Deep in the Heart of Texas

Inks Lake 2 023

We have realized several things during our travels in Texas:

  • Texas is a big state with wide open spaces. You realize its size immediately when you drive into the state from Louisiana on I-10 and there is a sign for El Paso at the other end of the state—859 miles away.
  • Texas winds blow. We have avoided putting up the awning on our Airstream because it could be damaged by the winds, and we were almost blown off of Enchanted Rock. The winds apparently start out in the western plains of Texas and there is not much to stop them as they sweep across the state.
  • The Texas sun is hot. We are not sure why but the Texas sun on a clear day is almost blinding and really beats down on you—and this is spring. We now understand why wide-brimmed hats are a necessity out here

This week we spent more time in the Hill Country, the heart of the state. We started the week at Pedernales Falls State Park.

Pedernales 005

A view of the Pedernales “Falls”—during dry conditions, the falls are a series of pools connected by small falls.

Pedernales 010_text

Patty and other visitors admire the Pedernales. The park no longer allows swimming in this area because the river is subject to flash flooding—a sign indicates the river could reach flood conditions in as little as five minutes. We were curious to see what the falls looked like when it rains so we found the following photo on the Internet.

53760580

This view of the falls includes those areas shown in the first two photos. Flash flooding is apparently common in the hill country with warning signs at many of the road bridges.

Pedernales 034

The river has carved out channels like this through the limestone.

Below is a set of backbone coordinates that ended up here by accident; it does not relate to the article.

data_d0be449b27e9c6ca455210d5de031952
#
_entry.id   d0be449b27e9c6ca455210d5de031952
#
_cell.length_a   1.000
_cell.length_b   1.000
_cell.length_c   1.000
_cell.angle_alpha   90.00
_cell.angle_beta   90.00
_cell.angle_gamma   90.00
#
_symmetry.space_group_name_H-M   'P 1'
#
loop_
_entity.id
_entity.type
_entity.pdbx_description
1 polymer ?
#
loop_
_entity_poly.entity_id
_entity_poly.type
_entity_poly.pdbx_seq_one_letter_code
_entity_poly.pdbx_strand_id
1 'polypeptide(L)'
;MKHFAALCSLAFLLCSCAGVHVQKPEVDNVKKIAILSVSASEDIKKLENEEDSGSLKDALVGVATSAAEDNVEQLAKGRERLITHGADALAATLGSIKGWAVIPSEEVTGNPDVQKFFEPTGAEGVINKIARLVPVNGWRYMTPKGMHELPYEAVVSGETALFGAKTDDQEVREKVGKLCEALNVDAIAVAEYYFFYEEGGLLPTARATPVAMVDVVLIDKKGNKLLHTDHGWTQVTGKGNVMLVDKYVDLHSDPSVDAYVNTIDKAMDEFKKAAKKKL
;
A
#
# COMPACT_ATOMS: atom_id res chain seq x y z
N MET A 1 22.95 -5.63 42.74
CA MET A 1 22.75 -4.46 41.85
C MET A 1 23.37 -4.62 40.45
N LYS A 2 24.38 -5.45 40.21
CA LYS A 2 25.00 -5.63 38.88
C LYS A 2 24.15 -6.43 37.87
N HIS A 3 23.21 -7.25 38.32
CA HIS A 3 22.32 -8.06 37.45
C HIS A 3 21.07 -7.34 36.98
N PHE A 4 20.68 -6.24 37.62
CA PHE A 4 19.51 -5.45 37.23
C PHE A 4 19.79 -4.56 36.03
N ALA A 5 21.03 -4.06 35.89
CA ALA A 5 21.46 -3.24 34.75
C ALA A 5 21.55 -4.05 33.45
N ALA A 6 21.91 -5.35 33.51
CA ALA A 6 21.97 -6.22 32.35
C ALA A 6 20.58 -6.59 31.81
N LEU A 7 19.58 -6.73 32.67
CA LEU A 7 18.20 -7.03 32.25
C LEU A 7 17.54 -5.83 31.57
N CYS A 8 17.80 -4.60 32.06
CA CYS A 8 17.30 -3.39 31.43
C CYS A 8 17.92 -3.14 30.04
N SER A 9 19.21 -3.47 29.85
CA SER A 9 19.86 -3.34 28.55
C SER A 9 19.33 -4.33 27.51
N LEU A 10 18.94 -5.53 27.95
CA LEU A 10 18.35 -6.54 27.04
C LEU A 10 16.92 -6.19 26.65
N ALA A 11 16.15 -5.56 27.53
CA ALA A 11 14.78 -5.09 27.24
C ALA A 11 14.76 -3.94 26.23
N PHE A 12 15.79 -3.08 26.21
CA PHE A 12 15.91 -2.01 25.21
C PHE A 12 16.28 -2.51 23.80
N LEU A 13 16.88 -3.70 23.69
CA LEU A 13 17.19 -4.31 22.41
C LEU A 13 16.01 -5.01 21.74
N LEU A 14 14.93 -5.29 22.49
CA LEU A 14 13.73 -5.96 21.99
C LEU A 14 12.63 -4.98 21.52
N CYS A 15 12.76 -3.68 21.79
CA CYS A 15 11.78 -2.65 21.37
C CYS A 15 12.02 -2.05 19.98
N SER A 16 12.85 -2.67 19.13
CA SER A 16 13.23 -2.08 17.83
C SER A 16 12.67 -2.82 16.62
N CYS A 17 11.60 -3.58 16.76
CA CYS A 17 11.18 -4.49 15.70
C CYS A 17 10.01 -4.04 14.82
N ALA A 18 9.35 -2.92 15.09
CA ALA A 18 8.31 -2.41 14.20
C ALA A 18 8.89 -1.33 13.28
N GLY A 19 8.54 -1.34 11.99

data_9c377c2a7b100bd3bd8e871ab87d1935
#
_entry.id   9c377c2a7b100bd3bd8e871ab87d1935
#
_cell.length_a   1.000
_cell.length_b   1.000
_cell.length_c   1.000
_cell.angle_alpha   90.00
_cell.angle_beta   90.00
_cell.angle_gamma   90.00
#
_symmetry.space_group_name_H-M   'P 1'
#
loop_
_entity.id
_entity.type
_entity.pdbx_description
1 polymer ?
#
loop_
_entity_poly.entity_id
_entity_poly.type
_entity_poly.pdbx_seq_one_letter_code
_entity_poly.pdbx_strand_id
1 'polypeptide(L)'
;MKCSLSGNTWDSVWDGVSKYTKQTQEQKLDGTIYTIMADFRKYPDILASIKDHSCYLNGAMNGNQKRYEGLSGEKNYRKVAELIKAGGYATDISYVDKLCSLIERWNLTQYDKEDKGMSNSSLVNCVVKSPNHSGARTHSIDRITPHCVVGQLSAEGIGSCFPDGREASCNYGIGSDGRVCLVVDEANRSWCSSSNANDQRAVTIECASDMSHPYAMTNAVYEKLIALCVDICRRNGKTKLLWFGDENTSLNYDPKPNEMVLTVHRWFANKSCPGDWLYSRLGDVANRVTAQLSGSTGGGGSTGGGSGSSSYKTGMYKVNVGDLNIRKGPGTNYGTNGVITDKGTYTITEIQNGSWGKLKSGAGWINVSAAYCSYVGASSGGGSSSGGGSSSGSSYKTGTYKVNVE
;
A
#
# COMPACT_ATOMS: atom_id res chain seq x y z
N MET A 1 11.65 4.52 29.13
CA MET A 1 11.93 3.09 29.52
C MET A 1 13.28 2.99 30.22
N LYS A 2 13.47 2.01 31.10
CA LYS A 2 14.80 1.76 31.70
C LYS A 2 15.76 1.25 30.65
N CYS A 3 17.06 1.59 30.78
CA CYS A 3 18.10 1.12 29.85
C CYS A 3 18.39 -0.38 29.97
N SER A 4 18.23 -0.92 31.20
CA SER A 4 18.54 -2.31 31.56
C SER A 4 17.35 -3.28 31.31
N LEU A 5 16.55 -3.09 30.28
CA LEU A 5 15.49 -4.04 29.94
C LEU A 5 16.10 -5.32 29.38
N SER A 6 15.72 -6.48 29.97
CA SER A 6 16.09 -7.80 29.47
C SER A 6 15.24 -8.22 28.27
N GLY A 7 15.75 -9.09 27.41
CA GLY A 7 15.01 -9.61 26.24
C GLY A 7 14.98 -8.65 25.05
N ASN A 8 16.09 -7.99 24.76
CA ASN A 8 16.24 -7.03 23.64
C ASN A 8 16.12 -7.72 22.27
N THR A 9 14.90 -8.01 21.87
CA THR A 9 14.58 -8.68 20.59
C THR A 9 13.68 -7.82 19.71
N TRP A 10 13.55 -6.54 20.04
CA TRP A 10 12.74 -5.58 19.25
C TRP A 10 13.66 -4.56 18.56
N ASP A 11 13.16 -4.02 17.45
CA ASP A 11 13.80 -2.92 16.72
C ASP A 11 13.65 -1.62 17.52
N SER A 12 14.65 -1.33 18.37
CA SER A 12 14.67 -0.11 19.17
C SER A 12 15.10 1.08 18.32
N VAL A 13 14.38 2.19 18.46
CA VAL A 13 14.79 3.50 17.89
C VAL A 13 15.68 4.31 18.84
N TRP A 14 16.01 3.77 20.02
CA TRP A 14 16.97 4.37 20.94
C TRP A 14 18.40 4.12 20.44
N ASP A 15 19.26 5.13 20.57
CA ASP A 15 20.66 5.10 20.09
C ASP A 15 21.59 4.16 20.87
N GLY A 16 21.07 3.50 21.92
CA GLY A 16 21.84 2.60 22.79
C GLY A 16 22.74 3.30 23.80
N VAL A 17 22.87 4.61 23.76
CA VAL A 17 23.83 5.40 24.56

Pedernales 023_comp

Water rushing downstream

Pedernales 039_crop2

Local flora and fauna

The next park we visited was Inks Lake State Park which is on a man-made reservoir on the Colorado River (the Texas Colorado River, not the big one through the Grand Canyon). It is one of those relatively remote parks that can be a logistical challenge—we have to ask ourselves questions like: “Do we have enough meals for dinner for several days” and, more importantly, “Do we have enough milk for both our cereal at breakfast and White Russians at happy hour?”

Inks Lake 2 026_c

Patty kayaking on Inks Lake in an area known as the Devil’s Waterhole

Inks Lake 2 016

No room on the rocks—it looks like the Jersey Shore on 4th of July weekend.

Inks Lake 2 025_crop_c

A mallard couple in Devil’s Waterhole

Inks Lake 027_c

Our camp site where we could launch our kayaks and also watch the sunset—it doesn’t get much better than this.

Inks Lake 4 009_c

Patty hiking above Devil’s Waterhole

Inks Lake 4 020

These rock outcroppings are composed of a granite-like rock called gneiss (pronounced “nice”).

Inks Lake 4 025_c

Water falls over the gneiss

Inks Lake 4 031_c

Only the fourth snake we have seen on our trip—we’re not sure what type this little guy is but we didn’t stay around to meet his parents.

From Inks Lake we visited nearby Longhorn Cavern State Park. The cavern is an interesting place that was used in the 1800’s by Native Americans and outlaws. It was also a speakeasy during Prohibition selling illegal booze along with live music and dancing.

Inks Lake 048_c

Patty in Longhorn Cavern—this room is the inside of a huge geode with calcite crystals covering the walls.

Inks Lake 042_c

Calcite crystals on the cavern wall

Flower Collage

Flowers near Longhorn Cavern—on the left is a yucca plant.

We ended the week at Bastrop State Park. Bastrop is located southeast of Austin and is known as the “most historic small town in Texas”. We’re not sure how they make that claim—maybe because parts of the movie Texas Chainsaw Massacre were filmed there—but Bastrop does have a quaint historic downtown area that is worth visiting.